On June 25, 1895, the town of Cohoes, New York was all a-twitter. That evening – at the Cohoes Opera House, no less – the graduating class of Egberts High School was to have its Class Day Exercises. The event warranted three separate items in the June 25th Troy Times Record: one reported the time and place of the exercises, another named three boys from the graduating class who would be entering Williams College in September, and the third consisted of the proposed program for the event. The class consisted of twenty scholars – and fully 18 of them contributed to the program!
Latin Salutatory, Harriet G. Disbrow
Essay, “Books in the Running Brooks,” Florence E. Bliss
Oration, “Office-Seeking. the Source of Political Corruption,” William H. Davison
Class History, Alice Dawson
Declamation, “The Execution of Montrose,” William H. Beattie
Reading, “Mrs Caudle Urging the Need of Spring Clothing,” Mary E. Sammons
Vocal Solo, “My Lady Comes,” Sarah I. Davis
Reading, “The Legend Beautiful,” Mary F. O’Dea
Essay, “A New Aspect of Every Day Science,” Rosene Healey
Reading, “The Pipes at Lucknow,” Margaret J. McLean
Oration, “The High School Graduate in Public Life,” Albert T. Nelson
Class Prophecy, Jessie B. Hermans
Vocal Solo, “The Wayside Seat,” Adelbert S. Watson
Essay, “My Friend,” Lily E. Tubbs
Declamation, “Regulars to the Carthaginians,” William G. Healey
Reading, “A Welsh Classic,” Clara B. Ablett
Class Will, John F. Dillon
Valedictory, Alice A. DeGraff
Vocal Duet, “Maying,” Miss Hermans and Mr. Watson
I’d be remiss in not calling your attention to two names – Jessie B. Hermans and Adelbert S. Watson – the only two given more than a single spot on the bill. Mr. Watson was also one of the three scholars headed for Williams College.
Jessie and Adelbert would marry about five years after this event (and this portrait, I believe) – and would become my great-grandparents.
Some of the pieces are impossible to trace, of course – the valedictory, salutatory (in Latin, thank you), Class Prophecy, Will, and History… but some of the readings and orations are actually out there lurking in the outer reaches of the internet. And it’s quite a high-toned line-up.
“Books in the Running Brooks” was probably a home-grown affair, but she took her title from the opening scene of the second act of Shakespeare’s “As You Like It”.
“The Execution of Montrose” is a ballad/poem by W. E. Aytoun. Eighteen stanzas!
It was “Mrs. Caudle” that first piqued my researcher’s curiosity, though. And I found her in this amazing collection published in 1871.
“Mrs Caudle Urging the Need of Spring Clothing” is a monologue wherein the put-upon wife uses all manner of badgering to wrest twenty pounds from her tight-wad husband so that their children might have new clothes, thus sparing the entire family from certain ridicule and social isolation. At the end, she proclaims twenty pounds won’t be nearly enough.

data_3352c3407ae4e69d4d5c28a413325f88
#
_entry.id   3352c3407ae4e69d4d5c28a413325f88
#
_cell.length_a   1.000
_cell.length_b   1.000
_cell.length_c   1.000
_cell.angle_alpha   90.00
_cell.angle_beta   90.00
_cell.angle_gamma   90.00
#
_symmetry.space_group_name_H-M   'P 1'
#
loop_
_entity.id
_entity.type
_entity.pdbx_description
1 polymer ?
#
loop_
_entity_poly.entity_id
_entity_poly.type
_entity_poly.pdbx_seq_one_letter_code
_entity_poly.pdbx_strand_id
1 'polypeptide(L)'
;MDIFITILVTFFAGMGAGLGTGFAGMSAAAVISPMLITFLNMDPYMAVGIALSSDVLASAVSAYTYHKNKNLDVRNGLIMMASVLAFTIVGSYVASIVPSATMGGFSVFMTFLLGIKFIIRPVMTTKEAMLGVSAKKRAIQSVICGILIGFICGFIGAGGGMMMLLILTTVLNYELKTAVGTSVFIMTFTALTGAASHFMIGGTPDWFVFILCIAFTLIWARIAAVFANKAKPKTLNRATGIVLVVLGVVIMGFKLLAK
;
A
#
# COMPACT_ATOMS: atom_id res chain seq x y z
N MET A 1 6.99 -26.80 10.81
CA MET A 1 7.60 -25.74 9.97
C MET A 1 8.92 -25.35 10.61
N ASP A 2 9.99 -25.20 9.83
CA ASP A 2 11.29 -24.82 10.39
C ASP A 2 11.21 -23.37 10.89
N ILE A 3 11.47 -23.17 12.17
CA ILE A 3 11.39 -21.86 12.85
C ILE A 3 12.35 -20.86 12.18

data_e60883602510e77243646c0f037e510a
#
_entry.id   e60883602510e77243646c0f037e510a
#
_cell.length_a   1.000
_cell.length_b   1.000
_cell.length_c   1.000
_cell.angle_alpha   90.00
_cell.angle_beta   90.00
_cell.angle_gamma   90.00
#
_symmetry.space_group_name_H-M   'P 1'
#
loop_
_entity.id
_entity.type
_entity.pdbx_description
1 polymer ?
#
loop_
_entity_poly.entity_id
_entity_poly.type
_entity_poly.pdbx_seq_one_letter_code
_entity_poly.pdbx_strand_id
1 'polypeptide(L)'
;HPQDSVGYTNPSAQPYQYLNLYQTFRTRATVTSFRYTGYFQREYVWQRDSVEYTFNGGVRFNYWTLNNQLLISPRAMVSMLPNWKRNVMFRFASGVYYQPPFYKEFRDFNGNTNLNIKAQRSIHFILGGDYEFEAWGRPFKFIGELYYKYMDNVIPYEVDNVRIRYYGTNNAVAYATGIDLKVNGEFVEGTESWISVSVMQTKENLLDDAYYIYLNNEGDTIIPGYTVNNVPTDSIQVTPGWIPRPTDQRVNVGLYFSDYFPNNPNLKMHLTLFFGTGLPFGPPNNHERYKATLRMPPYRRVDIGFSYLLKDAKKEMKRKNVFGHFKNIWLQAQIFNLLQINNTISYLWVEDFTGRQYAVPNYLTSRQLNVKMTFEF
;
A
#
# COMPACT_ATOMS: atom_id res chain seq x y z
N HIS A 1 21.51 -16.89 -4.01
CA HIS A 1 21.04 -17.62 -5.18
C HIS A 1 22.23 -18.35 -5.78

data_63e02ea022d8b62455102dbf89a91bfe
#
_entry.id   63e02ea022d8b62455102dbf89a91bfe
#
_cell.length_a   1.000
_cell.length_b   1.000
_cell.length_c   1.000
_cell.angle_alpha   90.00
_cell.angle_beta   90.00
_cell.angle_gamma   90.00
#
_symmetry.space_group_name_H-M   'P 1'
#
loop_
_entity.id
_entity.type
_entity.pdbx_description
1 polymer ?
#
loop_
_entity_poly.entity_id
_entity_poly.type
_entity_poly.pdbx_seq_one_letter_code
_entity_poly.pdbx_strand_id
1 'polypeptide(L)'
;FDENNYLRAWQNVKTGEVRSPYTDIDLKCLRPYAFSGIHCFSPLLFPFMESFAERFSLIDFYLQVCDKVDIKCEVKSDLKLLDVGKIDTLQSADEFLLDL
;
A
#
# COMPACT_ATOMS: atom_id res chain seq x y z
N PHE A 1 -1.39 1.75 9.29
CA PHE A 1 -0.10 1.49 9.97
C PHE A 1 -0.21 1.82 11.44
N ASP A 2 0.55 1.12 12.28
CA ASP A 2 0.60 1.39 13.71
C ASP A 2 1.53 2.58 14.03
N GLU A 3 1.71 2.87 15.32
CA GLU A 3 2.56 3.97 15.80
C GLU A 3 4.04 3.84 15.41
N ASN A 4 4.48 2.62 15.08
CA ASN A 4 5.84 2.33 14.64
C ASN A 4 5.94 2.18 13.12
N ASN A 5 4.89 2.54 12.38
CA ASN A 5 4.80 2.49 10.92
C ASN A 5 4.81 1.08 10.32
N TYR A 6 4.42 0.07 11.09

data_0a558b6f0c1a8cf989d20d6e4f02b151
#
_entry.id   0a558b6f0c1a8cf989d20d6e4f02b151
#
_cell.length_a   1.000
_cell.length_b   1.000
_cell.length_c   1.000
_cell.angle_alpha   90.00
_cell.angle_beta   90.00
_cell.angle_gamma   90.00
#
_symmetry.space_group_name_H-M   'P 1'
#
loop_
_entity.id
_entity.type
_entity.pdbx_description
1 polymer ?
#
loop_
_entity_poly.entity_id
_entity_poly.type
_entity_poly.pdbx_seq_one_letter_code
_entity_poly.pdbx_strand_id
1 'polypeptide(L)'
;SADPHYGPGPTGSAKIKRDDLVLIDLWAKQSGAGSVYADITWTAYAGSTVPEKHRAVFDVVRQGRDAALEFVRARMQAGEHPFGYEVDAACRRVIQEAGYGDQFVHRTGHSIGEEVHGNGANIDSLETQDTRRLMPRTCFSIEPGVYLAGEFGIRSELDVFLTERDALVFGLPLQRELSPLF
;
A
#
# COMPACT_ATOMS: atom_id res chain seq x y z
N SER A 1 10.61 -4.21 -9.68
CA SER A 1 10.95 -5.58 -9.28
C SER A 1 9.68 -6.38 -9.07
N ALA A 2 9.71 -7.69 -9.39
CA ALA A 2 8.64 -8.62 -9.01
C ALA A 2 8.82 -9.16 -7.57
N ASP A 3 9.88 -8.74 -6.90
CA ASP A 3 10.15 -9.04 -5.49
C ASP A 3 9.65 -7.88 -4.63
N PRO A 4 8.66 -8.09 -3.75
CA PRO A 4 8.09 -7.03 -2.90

“The Legend Beautiful” is a Longfellow poem. Emphasis on the “long”. “‘Hads’t thou stayed, I must have fled!’/That is what the Vision said.” This is definitely where I’d have stuck an Intermission – particularly since “The Pipes of Lucknow” by J.G. Whittier is yet another poetic ballad describing yet another bloody Scottish battle.
So it was definitely time for something lighter. I would love to read Jessie’s piece. The Class Prophecy was a traditional bit of fancy. Everyone did one in the day – commonly included in the class yearbook. The writer envisions the world populated by the grown-up versions of her school chums – nurses, teachers, almost invariably, the President.
Next, Adelbert stepped up for his song, “The Wayside Seat”. I like to think that by the second chorus there wasn’t a dry hankie in the house.
Now, I have no idea what the Carthaginians have to do with anything – but I’m certain Mr. Healey gave them the full what-for. And I’m sure everyone loved Alice the valedictorian, and that her speech was truly inspirational – but c’mon, they handed the boffo finale spot to Jessie & Bert.
It’s difficult to know exactly which song they sang. There’s an old English madrigal called “Now Is the Month of Maying” – and it’s possible they performed that. Except it wasn’t May, and the lyric is all about frolic and fa-la-la. From Wikipedia: “The song delights in bawdy double-entendre. It is apparently about spring dancing, but this is a metaphor for sex. For example, a “barley-break” would have suggested outdoor sexual activity (rather like we might say a “roll in the hay”).” Not commencement material, I’d wager.
(Interesting point of fact: The times had so a-changed by the mid-1970s, I sang this very same song as a sophomore in my high school choir! Fa-la-la!)
My vote goes to a different song entitled “Oh! That We Two Were Maying”. First, “we two” suggests a duet… and second, the song had been part of a student recital in a Midwestern college the previous year – so it had been recently blessed (by those who performed such blessings) as being appropriate for students to hear and sing.
Oh! that we two were Maying, down the stream of the soft spring breeze;
Like children with violets playing in the shade of the whisp’ring trees.
Oh! that we two sat dreaming on the sward of the sheep-trimm’d down,
Watching the white mist streaming o’er river, and mead, and town.
Oh! that we two lay sleeping, in our nest in the churchyard sod,
With our limbs at rest on the quiet earth’s breast, and our souls at home with God.
So wholesome. I’m going with this one.